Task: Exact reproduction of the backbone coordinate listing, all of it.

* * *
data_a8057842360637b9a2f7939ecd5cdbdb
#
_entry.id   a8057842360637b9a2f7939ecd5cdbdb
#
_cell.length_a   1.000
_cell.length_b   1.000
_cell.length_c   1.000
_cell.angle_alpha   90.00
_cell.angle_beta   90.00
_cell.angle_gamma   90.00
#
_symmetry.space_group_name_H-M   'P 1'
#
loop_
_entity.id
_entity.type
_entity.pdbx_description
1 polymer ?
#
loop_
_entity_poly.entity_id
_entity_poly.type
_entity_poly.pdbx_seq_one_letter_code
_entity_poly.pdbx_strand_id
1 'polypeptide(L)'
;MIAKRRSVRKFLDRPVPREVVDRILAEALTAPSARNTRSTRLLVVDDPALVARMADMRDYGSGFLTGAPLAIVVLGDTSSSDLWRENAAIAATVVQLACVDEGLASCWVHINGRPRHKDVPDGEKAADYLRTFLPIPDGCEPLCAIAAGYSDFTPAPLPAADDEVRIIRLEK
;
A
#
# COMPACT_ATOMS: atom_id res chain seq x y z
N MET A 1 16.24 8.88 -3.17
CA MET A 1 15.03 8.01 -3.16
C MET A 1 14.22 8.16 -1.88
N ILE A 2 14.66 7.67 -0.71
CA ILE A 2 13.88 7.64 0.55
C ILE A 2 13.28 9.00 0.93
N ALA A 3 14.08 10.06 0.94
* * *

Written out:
data_a8057842360637b9a2f7939ecd5cdbdb
#
_entry.id   a8057842360637b9a2f7939ecd5cdbdb
#
_cell.length_a   1.000
_cell.length_b   1.000
_cell.length_c   1.000
_cell.angle_alpha   90.00
_cell.angle_beta   90.00
_cell.angle_gamma   90.00
#
_symmetry.space_group_name_H-M   'P 1'
#
loop_
_entity.id
_entity.type
_entity.pdbx_description
1 polymer ?
#
loop_
_entity_poly.entity_id
_entity_poly.type
_entity_poly.pdbx_seq_one_letter_code
_entity_poly.pdbx_strand_id
1 'polypeptide(L)'
;MIAKRRSVRKFLDRPVPREVVDRILAEALTAPSARNTRSTRLLVVDDPALVARMADMRDYGSGFLTGAPLAIVVLGDTSSSDLWRENAAIAATVVQLACVDEGLASCWVHINGRPRHKDVPDGEKAADYLRTFLPIPDGCEPLCAIAAGYSDFTPAPLPAADDEVRIIRLEK
;
A
#
# COMPACT_ATOMS: atom_id res chain seq x y z
N MET A 1 16.24 8.88 -3.17
CA MET A 1 15.03 8.01 -3.16
C MET A 1 14.22 8.16 -1.88
N ILE A 2 14.66 7.67 -0.71
CA ILE A 2 13.88 7.64 0.55
C ILE A 2 13.28 9.00 0.93
N ALA A 3 14.08 10.06 0.94